I love being active with my kids and hope it will translate to a lifelong love of healthy activities. We hike and ski, bike and run, shoot hoops and toss baseballs, not to mention dance parties in the living room. It is a wonderful way for us to enjoy each other and this beautiful world we live in.
My time with Audrey yesterday reminded me of something I wrote after a particularly tough training run that left me feeling particularly badass. I thought I'd share it here.
Sometimes, when you’re standing under a streetlight on the sidewalk a half a block from your house, and it’s dark and it’s raining, and you’ve run 7 800s and you have 3 to go, and you are literally watching the rain turn to ice under your feet, you find out what you’re made of. And I found out I’m tougher than I thought, tougher than I give myself credit for.
There were times my legs were screaming stop in every language and with increasing hysteria and my mind really wanted to acquiesce to their pleas. I could slow up for just a few steps, I thought. But, no, the running angel on my shoulder cautioned, the one with cut shoulders and wicked quads, you can do this. Just keep going. Every step gets you closer.
So I did. Again and again I did.
Ten times I did and then I was done and all the hurt didn’t matter because I had crushed my goal time and my mind and body were in that perfect, beautiful rhythm that brings clarity to my thoughts. Decisions that, just an hour ago felt really big and too hard to tackle, made sense as if sweating and panting and running cleared the fog from my brain, making way for coherent, pleasant, workable thoughts.
Ten times I did it when I wanted to stop after five. But I didn’t. There was no finish line and no crowd-lined streets echoing with the din of cowbells and whoops of support. No medal waiting for me and no pace setters guiding me. No glory and no PRs. Just me and my tennies pounding the sidewalk on a dark, rainy night. But I kept going. Because I’m strong enough, mentally and physically. I can do things today I couldn’t do one year, or even one month ago. I am pushing and stretching and challenging and my mind and body are answering every call I put to it.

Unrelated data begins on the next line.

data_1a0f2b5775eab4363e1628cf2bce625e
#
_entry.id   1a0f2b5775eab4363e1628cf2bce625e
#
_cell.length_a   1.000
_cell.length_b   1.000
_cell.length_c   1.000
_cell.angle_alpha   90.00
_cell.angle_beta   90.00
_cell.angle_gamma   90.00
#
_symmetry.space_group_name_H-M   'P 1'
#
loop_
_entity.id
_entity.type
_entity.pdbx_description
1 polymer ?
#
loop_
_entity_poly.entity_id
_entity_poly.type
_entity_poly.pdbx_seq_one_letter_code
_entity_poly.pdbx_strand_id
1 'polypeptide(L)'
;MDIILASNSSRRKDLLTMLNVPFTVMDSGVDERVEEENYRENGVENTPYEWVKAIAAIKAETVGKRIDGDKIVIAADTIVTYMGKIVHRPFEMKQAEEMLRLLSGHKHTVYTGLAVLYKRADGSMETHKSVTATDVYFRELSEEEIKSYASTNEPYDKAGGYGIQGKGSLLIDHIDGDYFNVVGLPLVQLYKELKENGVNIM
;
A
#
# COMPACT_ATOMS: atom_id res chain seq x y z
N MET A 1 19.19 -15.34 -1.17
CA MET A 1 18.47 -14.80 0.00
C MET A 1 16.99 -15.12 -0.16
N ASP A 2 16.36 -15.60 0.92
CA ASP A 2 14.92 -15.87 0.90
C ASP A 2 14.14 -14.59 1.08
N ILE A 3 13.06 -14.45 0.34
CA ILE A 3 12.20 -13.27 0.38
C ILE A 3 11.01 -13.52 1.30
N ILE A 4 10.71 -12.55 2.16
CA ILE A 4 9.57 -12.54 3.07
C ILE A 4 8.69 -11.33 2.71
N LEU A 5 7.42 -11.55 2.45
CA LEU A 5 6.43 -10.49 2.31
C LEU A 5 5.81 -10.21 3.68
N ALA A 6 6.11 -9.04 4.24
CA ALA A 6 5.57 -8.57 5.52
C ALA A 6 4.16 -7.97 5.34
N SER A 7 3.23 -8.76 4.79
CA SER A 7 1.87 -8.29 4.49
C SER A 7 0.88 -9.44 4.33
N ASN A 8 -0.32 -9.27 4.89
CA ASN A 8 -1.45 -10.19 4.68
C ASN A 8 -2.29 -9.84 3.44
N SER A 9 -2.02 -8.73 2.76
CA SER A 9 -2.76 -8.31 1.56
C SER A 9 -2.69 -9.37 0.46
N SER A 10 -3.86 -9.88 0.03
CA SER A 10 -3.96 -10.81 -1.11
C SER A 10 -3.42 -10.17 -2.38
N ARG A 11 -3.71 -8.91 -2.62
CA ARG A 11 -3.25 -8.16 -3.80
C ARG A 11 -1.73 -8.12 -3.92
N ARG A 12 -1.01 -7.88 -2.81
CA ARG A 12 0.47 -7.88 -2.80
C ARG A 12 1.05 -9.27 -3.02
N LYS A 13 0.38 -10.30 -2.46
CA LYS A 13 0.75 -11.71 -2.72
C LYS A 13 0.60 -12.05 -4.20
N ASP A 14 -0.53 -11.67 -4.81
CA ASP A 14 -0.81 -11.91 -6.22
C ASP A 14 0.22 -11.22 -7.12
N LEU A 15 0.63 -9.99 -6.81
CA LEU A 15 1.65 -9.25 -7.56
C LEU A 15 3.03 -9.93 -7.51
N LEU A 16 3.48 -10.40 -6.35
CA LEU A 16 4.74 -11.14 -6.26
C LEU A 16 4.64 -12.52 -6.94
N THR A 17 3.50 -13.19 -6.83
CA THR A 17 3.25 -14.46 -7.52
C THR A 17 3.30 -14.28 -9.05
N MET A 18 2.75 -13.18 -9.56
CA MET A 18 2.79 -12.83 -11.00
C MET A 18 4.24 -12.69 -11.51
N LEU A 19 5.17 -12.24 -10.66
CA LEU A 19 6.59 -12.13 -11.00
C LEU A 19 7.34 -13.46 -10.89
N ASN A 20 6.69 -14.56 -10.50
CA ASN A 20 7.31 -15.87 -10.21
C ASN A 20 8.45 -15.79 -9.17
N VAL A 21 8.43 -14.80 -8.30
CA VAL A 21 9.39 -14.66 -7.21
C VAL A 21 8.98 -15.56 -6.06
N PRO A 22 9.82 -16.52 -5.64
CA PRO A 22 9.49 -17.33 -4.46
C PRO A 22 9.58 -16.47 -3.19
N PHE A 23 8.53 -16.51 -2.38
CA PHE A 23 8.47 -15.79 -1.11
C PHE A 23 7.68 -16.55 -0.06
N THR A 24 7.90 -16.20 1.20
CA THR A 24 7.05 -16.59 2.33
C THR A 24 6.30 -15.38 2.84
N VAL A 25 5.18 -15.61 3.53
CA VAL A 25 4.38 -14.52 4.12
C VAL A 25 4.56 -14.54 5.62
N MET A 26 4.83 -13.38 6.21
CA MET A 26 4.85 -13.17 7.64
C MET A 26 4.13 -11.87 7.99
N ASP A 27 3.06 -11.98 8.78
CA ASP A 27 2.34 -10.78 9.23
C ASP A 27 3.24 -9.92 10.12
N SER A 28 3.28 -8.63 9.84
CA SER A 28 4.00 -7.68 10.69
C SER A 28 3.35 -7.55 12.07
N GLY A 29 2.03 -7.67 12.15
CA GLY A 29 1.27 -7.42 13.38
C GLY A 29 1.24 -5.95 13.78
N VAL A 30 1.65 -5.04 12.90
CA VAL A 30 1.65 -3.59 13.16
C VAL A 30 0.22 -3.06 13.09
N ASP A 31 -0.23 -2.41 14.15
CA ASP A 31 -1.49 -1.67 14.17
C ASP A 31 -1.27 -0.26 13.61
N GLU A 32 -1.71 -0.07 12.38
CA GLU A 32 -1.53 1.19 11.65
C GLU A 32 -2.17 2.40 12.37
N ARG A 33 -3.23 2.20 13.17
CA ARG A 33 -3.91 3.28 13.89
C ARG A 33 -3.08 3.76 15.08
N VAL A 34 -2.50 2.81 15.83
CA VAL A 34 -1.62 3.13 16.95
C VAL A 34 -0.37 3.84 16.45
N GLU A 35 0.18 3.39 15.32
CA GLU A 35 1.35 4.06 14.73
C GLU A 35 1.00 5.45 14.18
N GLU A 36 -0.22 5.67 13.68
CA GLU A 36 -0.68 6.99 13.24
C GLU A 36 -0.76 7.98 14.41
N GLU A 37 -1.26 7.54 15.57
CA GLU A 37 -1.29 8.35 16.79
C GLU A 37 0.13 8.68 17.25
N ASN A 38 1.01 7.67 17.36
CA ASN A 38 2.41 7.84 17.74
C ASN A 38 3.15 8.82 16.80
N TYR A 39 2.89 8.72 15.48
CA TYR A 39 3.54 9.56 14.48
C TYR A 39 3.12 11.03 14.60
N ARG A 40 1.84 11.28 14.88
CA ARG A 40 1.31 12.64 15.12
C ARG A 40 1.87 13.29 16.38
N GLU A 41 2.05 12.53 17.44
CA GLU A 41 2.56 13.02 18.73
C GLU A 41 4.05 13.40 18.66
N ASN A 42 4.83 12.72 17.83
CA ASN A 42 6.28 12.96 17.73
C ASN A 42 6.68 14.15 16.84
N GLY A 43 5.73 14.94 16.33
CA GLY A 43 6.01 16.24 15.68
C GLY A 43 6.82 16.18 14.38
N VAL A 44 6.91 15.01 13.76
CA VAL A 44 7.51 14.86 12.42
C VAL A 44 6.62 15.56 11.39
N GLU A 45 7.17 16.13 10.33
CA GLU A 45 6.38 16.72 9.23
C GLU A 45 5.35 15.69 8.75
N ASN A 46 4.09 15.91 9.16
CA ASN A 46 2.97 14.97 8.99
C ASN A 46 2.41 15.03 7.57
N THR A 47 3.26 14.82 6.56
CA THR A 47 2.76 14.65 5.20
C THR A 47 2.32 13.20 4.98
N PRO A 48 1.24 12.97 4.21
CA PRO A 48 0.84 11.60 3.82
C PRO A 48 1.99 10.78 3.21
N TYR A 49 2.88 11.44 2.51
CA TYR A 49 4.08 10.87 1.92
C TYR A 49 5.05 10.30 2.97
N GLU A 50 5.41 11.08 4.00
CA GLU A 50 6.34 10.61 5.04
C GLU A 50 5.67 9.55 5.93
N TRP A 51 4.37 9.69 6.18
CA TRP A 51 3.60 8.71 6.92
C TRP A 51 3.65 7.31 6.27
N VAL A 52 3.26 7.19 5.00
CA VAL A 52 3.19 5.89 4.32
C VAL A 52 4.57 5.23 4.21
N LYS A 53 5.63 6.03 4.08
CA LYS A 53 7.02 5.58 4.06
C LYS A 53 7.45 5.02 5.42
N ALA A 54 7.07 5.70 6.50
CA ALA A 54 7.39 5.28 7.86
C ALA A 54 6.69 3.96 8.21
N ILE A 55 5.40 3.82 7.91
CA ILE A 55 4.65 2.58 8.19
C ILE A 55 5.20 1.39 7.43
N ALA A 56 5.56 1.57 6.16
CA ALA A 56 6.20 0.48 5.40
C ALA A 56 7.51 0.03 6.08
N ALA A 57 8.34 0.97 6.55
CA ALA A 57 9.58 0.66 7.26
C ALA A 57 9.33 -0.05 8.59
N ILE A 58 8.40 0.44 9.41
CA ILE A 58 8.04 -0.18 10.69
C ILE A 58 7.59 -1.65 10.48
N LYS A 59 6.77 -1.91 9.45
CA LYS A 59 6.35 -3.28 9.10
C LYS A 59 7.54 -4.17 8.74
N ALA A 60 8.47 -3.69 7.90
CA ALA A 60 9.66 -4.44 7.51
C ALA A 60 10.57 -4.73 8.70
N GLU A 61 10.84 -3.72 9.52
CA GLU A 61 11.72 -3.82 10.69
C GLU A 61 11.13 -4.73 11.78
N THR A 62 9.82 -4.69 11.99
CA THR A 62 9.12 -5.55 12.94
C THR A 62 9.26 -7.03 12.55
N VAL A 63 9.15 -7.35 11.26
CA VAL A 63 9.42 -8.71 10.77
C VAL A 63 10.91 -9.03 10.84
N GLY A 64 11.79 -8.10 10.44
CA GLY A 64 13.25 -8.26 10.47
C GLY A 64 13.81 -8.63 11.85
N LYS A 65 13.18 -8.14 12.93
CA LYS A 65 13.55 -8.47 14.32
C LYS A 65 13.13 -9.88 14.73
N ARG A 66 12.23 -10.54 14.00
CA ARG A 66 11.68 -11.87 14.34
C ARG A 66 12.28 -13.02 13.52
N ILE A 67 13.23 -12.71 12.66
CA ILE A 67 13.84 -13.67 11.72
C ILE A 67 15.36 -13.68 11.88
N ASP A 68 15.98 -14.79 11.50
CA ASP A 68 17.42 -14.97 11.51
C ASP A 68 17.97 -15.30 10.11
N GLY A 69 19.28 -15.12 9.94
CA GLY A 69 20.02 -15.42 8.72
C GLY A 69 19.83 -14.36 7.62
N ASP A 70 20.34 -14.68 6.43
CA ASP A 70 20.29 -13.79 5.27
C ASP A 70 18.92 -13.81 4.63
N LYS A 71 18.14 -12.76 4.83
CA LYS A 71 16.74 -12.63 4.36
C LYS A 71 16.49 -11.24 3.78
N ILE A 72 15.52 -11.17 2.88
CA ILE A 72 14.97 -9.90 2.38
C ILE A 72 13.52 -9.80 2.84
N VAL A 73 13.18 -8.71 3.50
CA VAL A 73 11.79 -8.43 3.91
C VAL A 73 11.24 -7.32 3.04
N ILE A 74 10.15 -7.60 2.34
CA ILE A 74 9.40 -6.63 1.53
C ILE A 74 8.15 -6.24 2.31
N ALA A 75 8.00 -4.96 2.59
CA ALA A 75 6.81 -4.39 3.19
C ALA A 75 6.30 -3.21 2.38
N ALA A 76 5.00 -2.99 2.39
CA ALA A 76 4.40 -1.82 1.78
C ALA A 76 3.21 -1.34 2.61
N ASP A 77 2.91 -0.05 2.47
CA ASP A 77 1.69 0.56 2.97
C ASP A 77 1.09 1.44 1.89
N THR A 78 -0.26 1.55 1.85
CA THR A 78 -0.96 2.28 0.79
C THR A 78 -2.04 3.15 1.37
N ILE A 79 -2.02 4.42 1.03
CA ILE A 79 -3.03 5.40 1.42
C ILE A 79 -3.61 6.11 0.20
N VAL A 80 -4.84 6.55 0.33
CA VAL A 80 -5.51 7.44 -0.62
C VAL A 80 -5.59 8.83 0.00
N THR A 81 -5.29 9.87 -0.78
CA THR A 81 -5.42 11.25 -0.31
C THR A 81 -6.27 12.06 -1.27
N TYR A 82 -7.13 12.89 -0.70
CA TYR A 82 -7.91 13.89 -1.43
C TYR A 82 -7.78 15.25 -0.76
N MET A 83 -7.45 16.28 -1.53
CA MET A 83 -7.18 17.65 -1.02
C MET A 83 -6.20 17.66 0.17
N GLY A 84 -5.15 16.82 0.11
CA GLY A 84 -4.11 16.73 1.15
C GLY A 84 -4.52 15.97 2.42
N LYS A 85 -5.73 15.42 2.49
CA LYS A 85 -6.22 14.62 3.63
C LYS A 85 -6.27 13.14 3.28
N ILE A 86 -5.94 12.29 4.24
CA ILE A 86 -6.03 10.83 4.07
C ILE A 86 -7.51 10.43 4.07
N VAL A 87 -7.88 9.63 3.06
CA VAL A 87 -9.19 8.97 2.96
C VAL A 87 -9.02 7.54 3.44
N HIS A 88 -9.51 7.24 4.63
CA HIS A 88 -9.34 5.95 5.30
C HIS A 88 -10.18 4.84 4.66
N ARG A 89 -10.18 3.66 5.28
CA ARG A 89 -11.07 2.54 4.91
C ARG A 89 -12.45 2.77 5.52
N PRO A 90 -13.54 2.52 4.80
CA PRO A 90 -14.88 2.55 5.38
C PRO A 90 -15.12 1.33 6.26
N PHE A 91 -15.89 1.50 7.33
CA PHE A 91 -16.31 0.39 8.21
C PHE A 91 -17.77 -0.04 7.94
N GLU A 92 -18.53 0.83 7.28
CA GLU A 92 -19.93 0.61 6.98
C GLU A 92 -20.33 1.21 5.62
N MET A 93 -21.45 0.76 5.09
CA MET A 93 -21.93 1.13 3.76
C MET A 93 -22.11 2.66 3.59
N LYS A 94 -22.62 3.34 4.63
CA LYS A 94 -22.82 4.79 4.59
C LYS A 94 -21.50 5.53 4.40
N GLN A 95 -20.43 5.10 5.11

And that’s why I run.
And that’s why I hope my kids find their equivalent to running. Because success doesn’t have to happen in a board room or in a kitchen or in a classroom or in a scientific laboratory. Because life is meant to be lived with all we’ve got, from our heads to our toes. Because when you discover what you can do on the track or on your bike or at the climbing wall or on the dance floor or in the pool, you realize that it also applies to what you can do in life; what you can endure when adversity stares you down and slaps you silly and expects you to get up and take it again.
And guess what? You get up because you’ve fought through the pain before and you know there is a grand pay-off at the end. You do it, knowing it’ll hurt again, knowing you’ll get knocked down again, but knowing you’ve overcome before and that you can most certainly do it again. You do it because finding out what you’re capable of means finding out who you are. You do it because anything worth doing is worth working hard for. You do it because the voice within cheering you on means more than any other voice. You do it because you can, even if you thought you couldn’t. You do it.